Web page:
Think through the right questions and exercises that will bring about insights into the skills and competencies you’re looking for.

It will give you a window into how they think and work.

Some sample questions.

Problem-solving:
• Tell me about a time you used a creative or out-of-the-box solution to fix a problem.
• Can you give an example of a new process or product you have implemented at work recently?

Critical thinking:
• Tell me about a time when you had to make a critical decision without having much data. How did you go about it?
If you’re hiring a growth marketer, ask them:

Let’s walk through the current sign-up flow for our company, what would you change? What would you test?

The same could be done for your landing pages and social media presence.

For the exercise/case study, give your candidates as much context, data, and see what they do with it.
6/ Design Interview Stages & DRIs

Each step of the hiring process should give you the signal you need to know whether their skills, values, and needs line up with your role

I) Qualifying call
II) First interview
III) Second interview
IV) Exercise
V) Third interview

I) Qualifying call: The recruiter has a 30-minute phone interview with the candidate to assess role fit.

The hiring manager should give the recruiter 3-5 qualifying questions for the role prior to the call.

II) First Interview: Conducted by the hiring manager. Assess the candidate’s fit with the needs of the role, skills, and competencies to do the job effectively.

Time: 45-60 minutes

Format: Zoom

III) Second Interview: Conducted by a teammate.
Can be a group interview if the role is cross-functional.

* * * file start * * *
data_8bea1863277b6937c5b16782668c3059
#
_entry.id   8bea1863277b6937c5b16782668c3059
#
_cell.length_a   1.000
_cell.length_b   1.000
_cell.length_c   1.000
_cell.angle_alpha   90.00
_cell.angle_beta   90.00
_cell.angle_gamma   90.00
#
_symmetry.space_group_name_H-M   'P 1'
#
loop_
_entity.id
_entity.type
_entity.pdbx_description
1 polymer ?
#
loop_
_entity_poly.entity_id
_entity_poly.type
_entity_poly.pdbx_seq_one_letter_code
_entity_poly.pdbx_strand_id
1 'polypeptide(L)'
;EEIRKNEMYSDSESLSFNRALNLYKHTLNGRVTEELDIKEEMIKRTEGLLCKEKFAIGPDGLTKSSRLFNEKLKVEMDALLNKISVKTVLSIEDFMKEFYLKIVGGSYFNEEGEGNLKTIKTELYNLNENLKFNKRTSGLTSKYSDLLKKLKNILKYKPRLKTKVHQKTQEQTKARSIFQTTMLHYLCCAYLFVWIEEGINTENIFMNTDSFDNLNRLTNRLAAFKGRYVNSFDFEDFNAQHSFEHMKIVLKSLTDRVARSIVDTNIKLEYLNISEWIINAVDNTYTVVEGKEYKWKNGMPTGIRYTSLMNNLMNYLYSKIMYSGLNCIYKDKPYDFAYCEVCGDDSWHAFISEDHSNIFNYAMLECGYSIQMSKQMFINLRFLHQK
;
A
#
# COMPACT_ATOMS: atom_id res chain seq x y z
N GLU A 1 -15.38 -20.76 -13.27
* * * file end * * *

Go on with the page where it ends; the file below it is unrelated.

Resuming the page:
Assess key skills and if they can work/communicate well with peers + stakeholders.

Time: 30-60 minutes

Format: Zoom

IV) Exercise / Case study – Gain a better understanding of how the candidate thinks and works.

Expected time from candidate: 2-3 hours

Format: Varies, but probably Google Docs / Slides + Loom

V) Third Interview – Conducted by exec/team lead.
Final gut-check and culture fit as needed on candidates.

Time: 30-60 minutes

Format: Zoom

7/ Use Google’s Rule of 4

How many team members should be interviewing the new hire to avoid false positives and a toxic hire?

When evaluating a candidate, use Google’s Rule of 4.

Google found 4 interviews were enough to predict a new hire’s performance with 86% confidence.

The goal is to have an interview process that evaluates for these four criteria four times in aggregate across all interviews (some interviews will assess all four, others just some).

Here are 4 areas I learned from @kevanlee and adopted since:

• Role Knowledge – Is this person in the top 10% of people in their field?

Questions should be set and personalized by the hiring manager for evaluation.

• Critical Thinking – Are they a dynamic and flexible thinker? Can they think rigorously?

Are they able to see each side of a potential challenge or situation and think through the ideal solution?

• Communication – How well do they communicate (especially important in a remote environment)? Do they take initiative & responsibility?
• Cultural – Do they bring a positive cultural contribution to the company’s culture? Evaluate based on your company’s values.
TL;DR – Here’s how to avoid bad hires:

1/ Use Google’s Rule of 4
2/ Set Clear Expectations
3/ Don’t Skip Reference Checks
4/ Write a Killer Job Description
5/ Design Interview Stages & DRIs
6/ List Competencies & Skills for Role
7/ Thoroughly Prepare Questions & Exercises

That’s a wrap!

Took me several hours to organize my thoughts and learnings, hope that you found it useful as you look for your next hire.

• Follow me @samanthalcc for more content to grow your startup.
• RT the tweet below to share hiring best practices with your audience: https://twitter.com/1487096611/status/1574744213975072770

Follow: @samanthalcc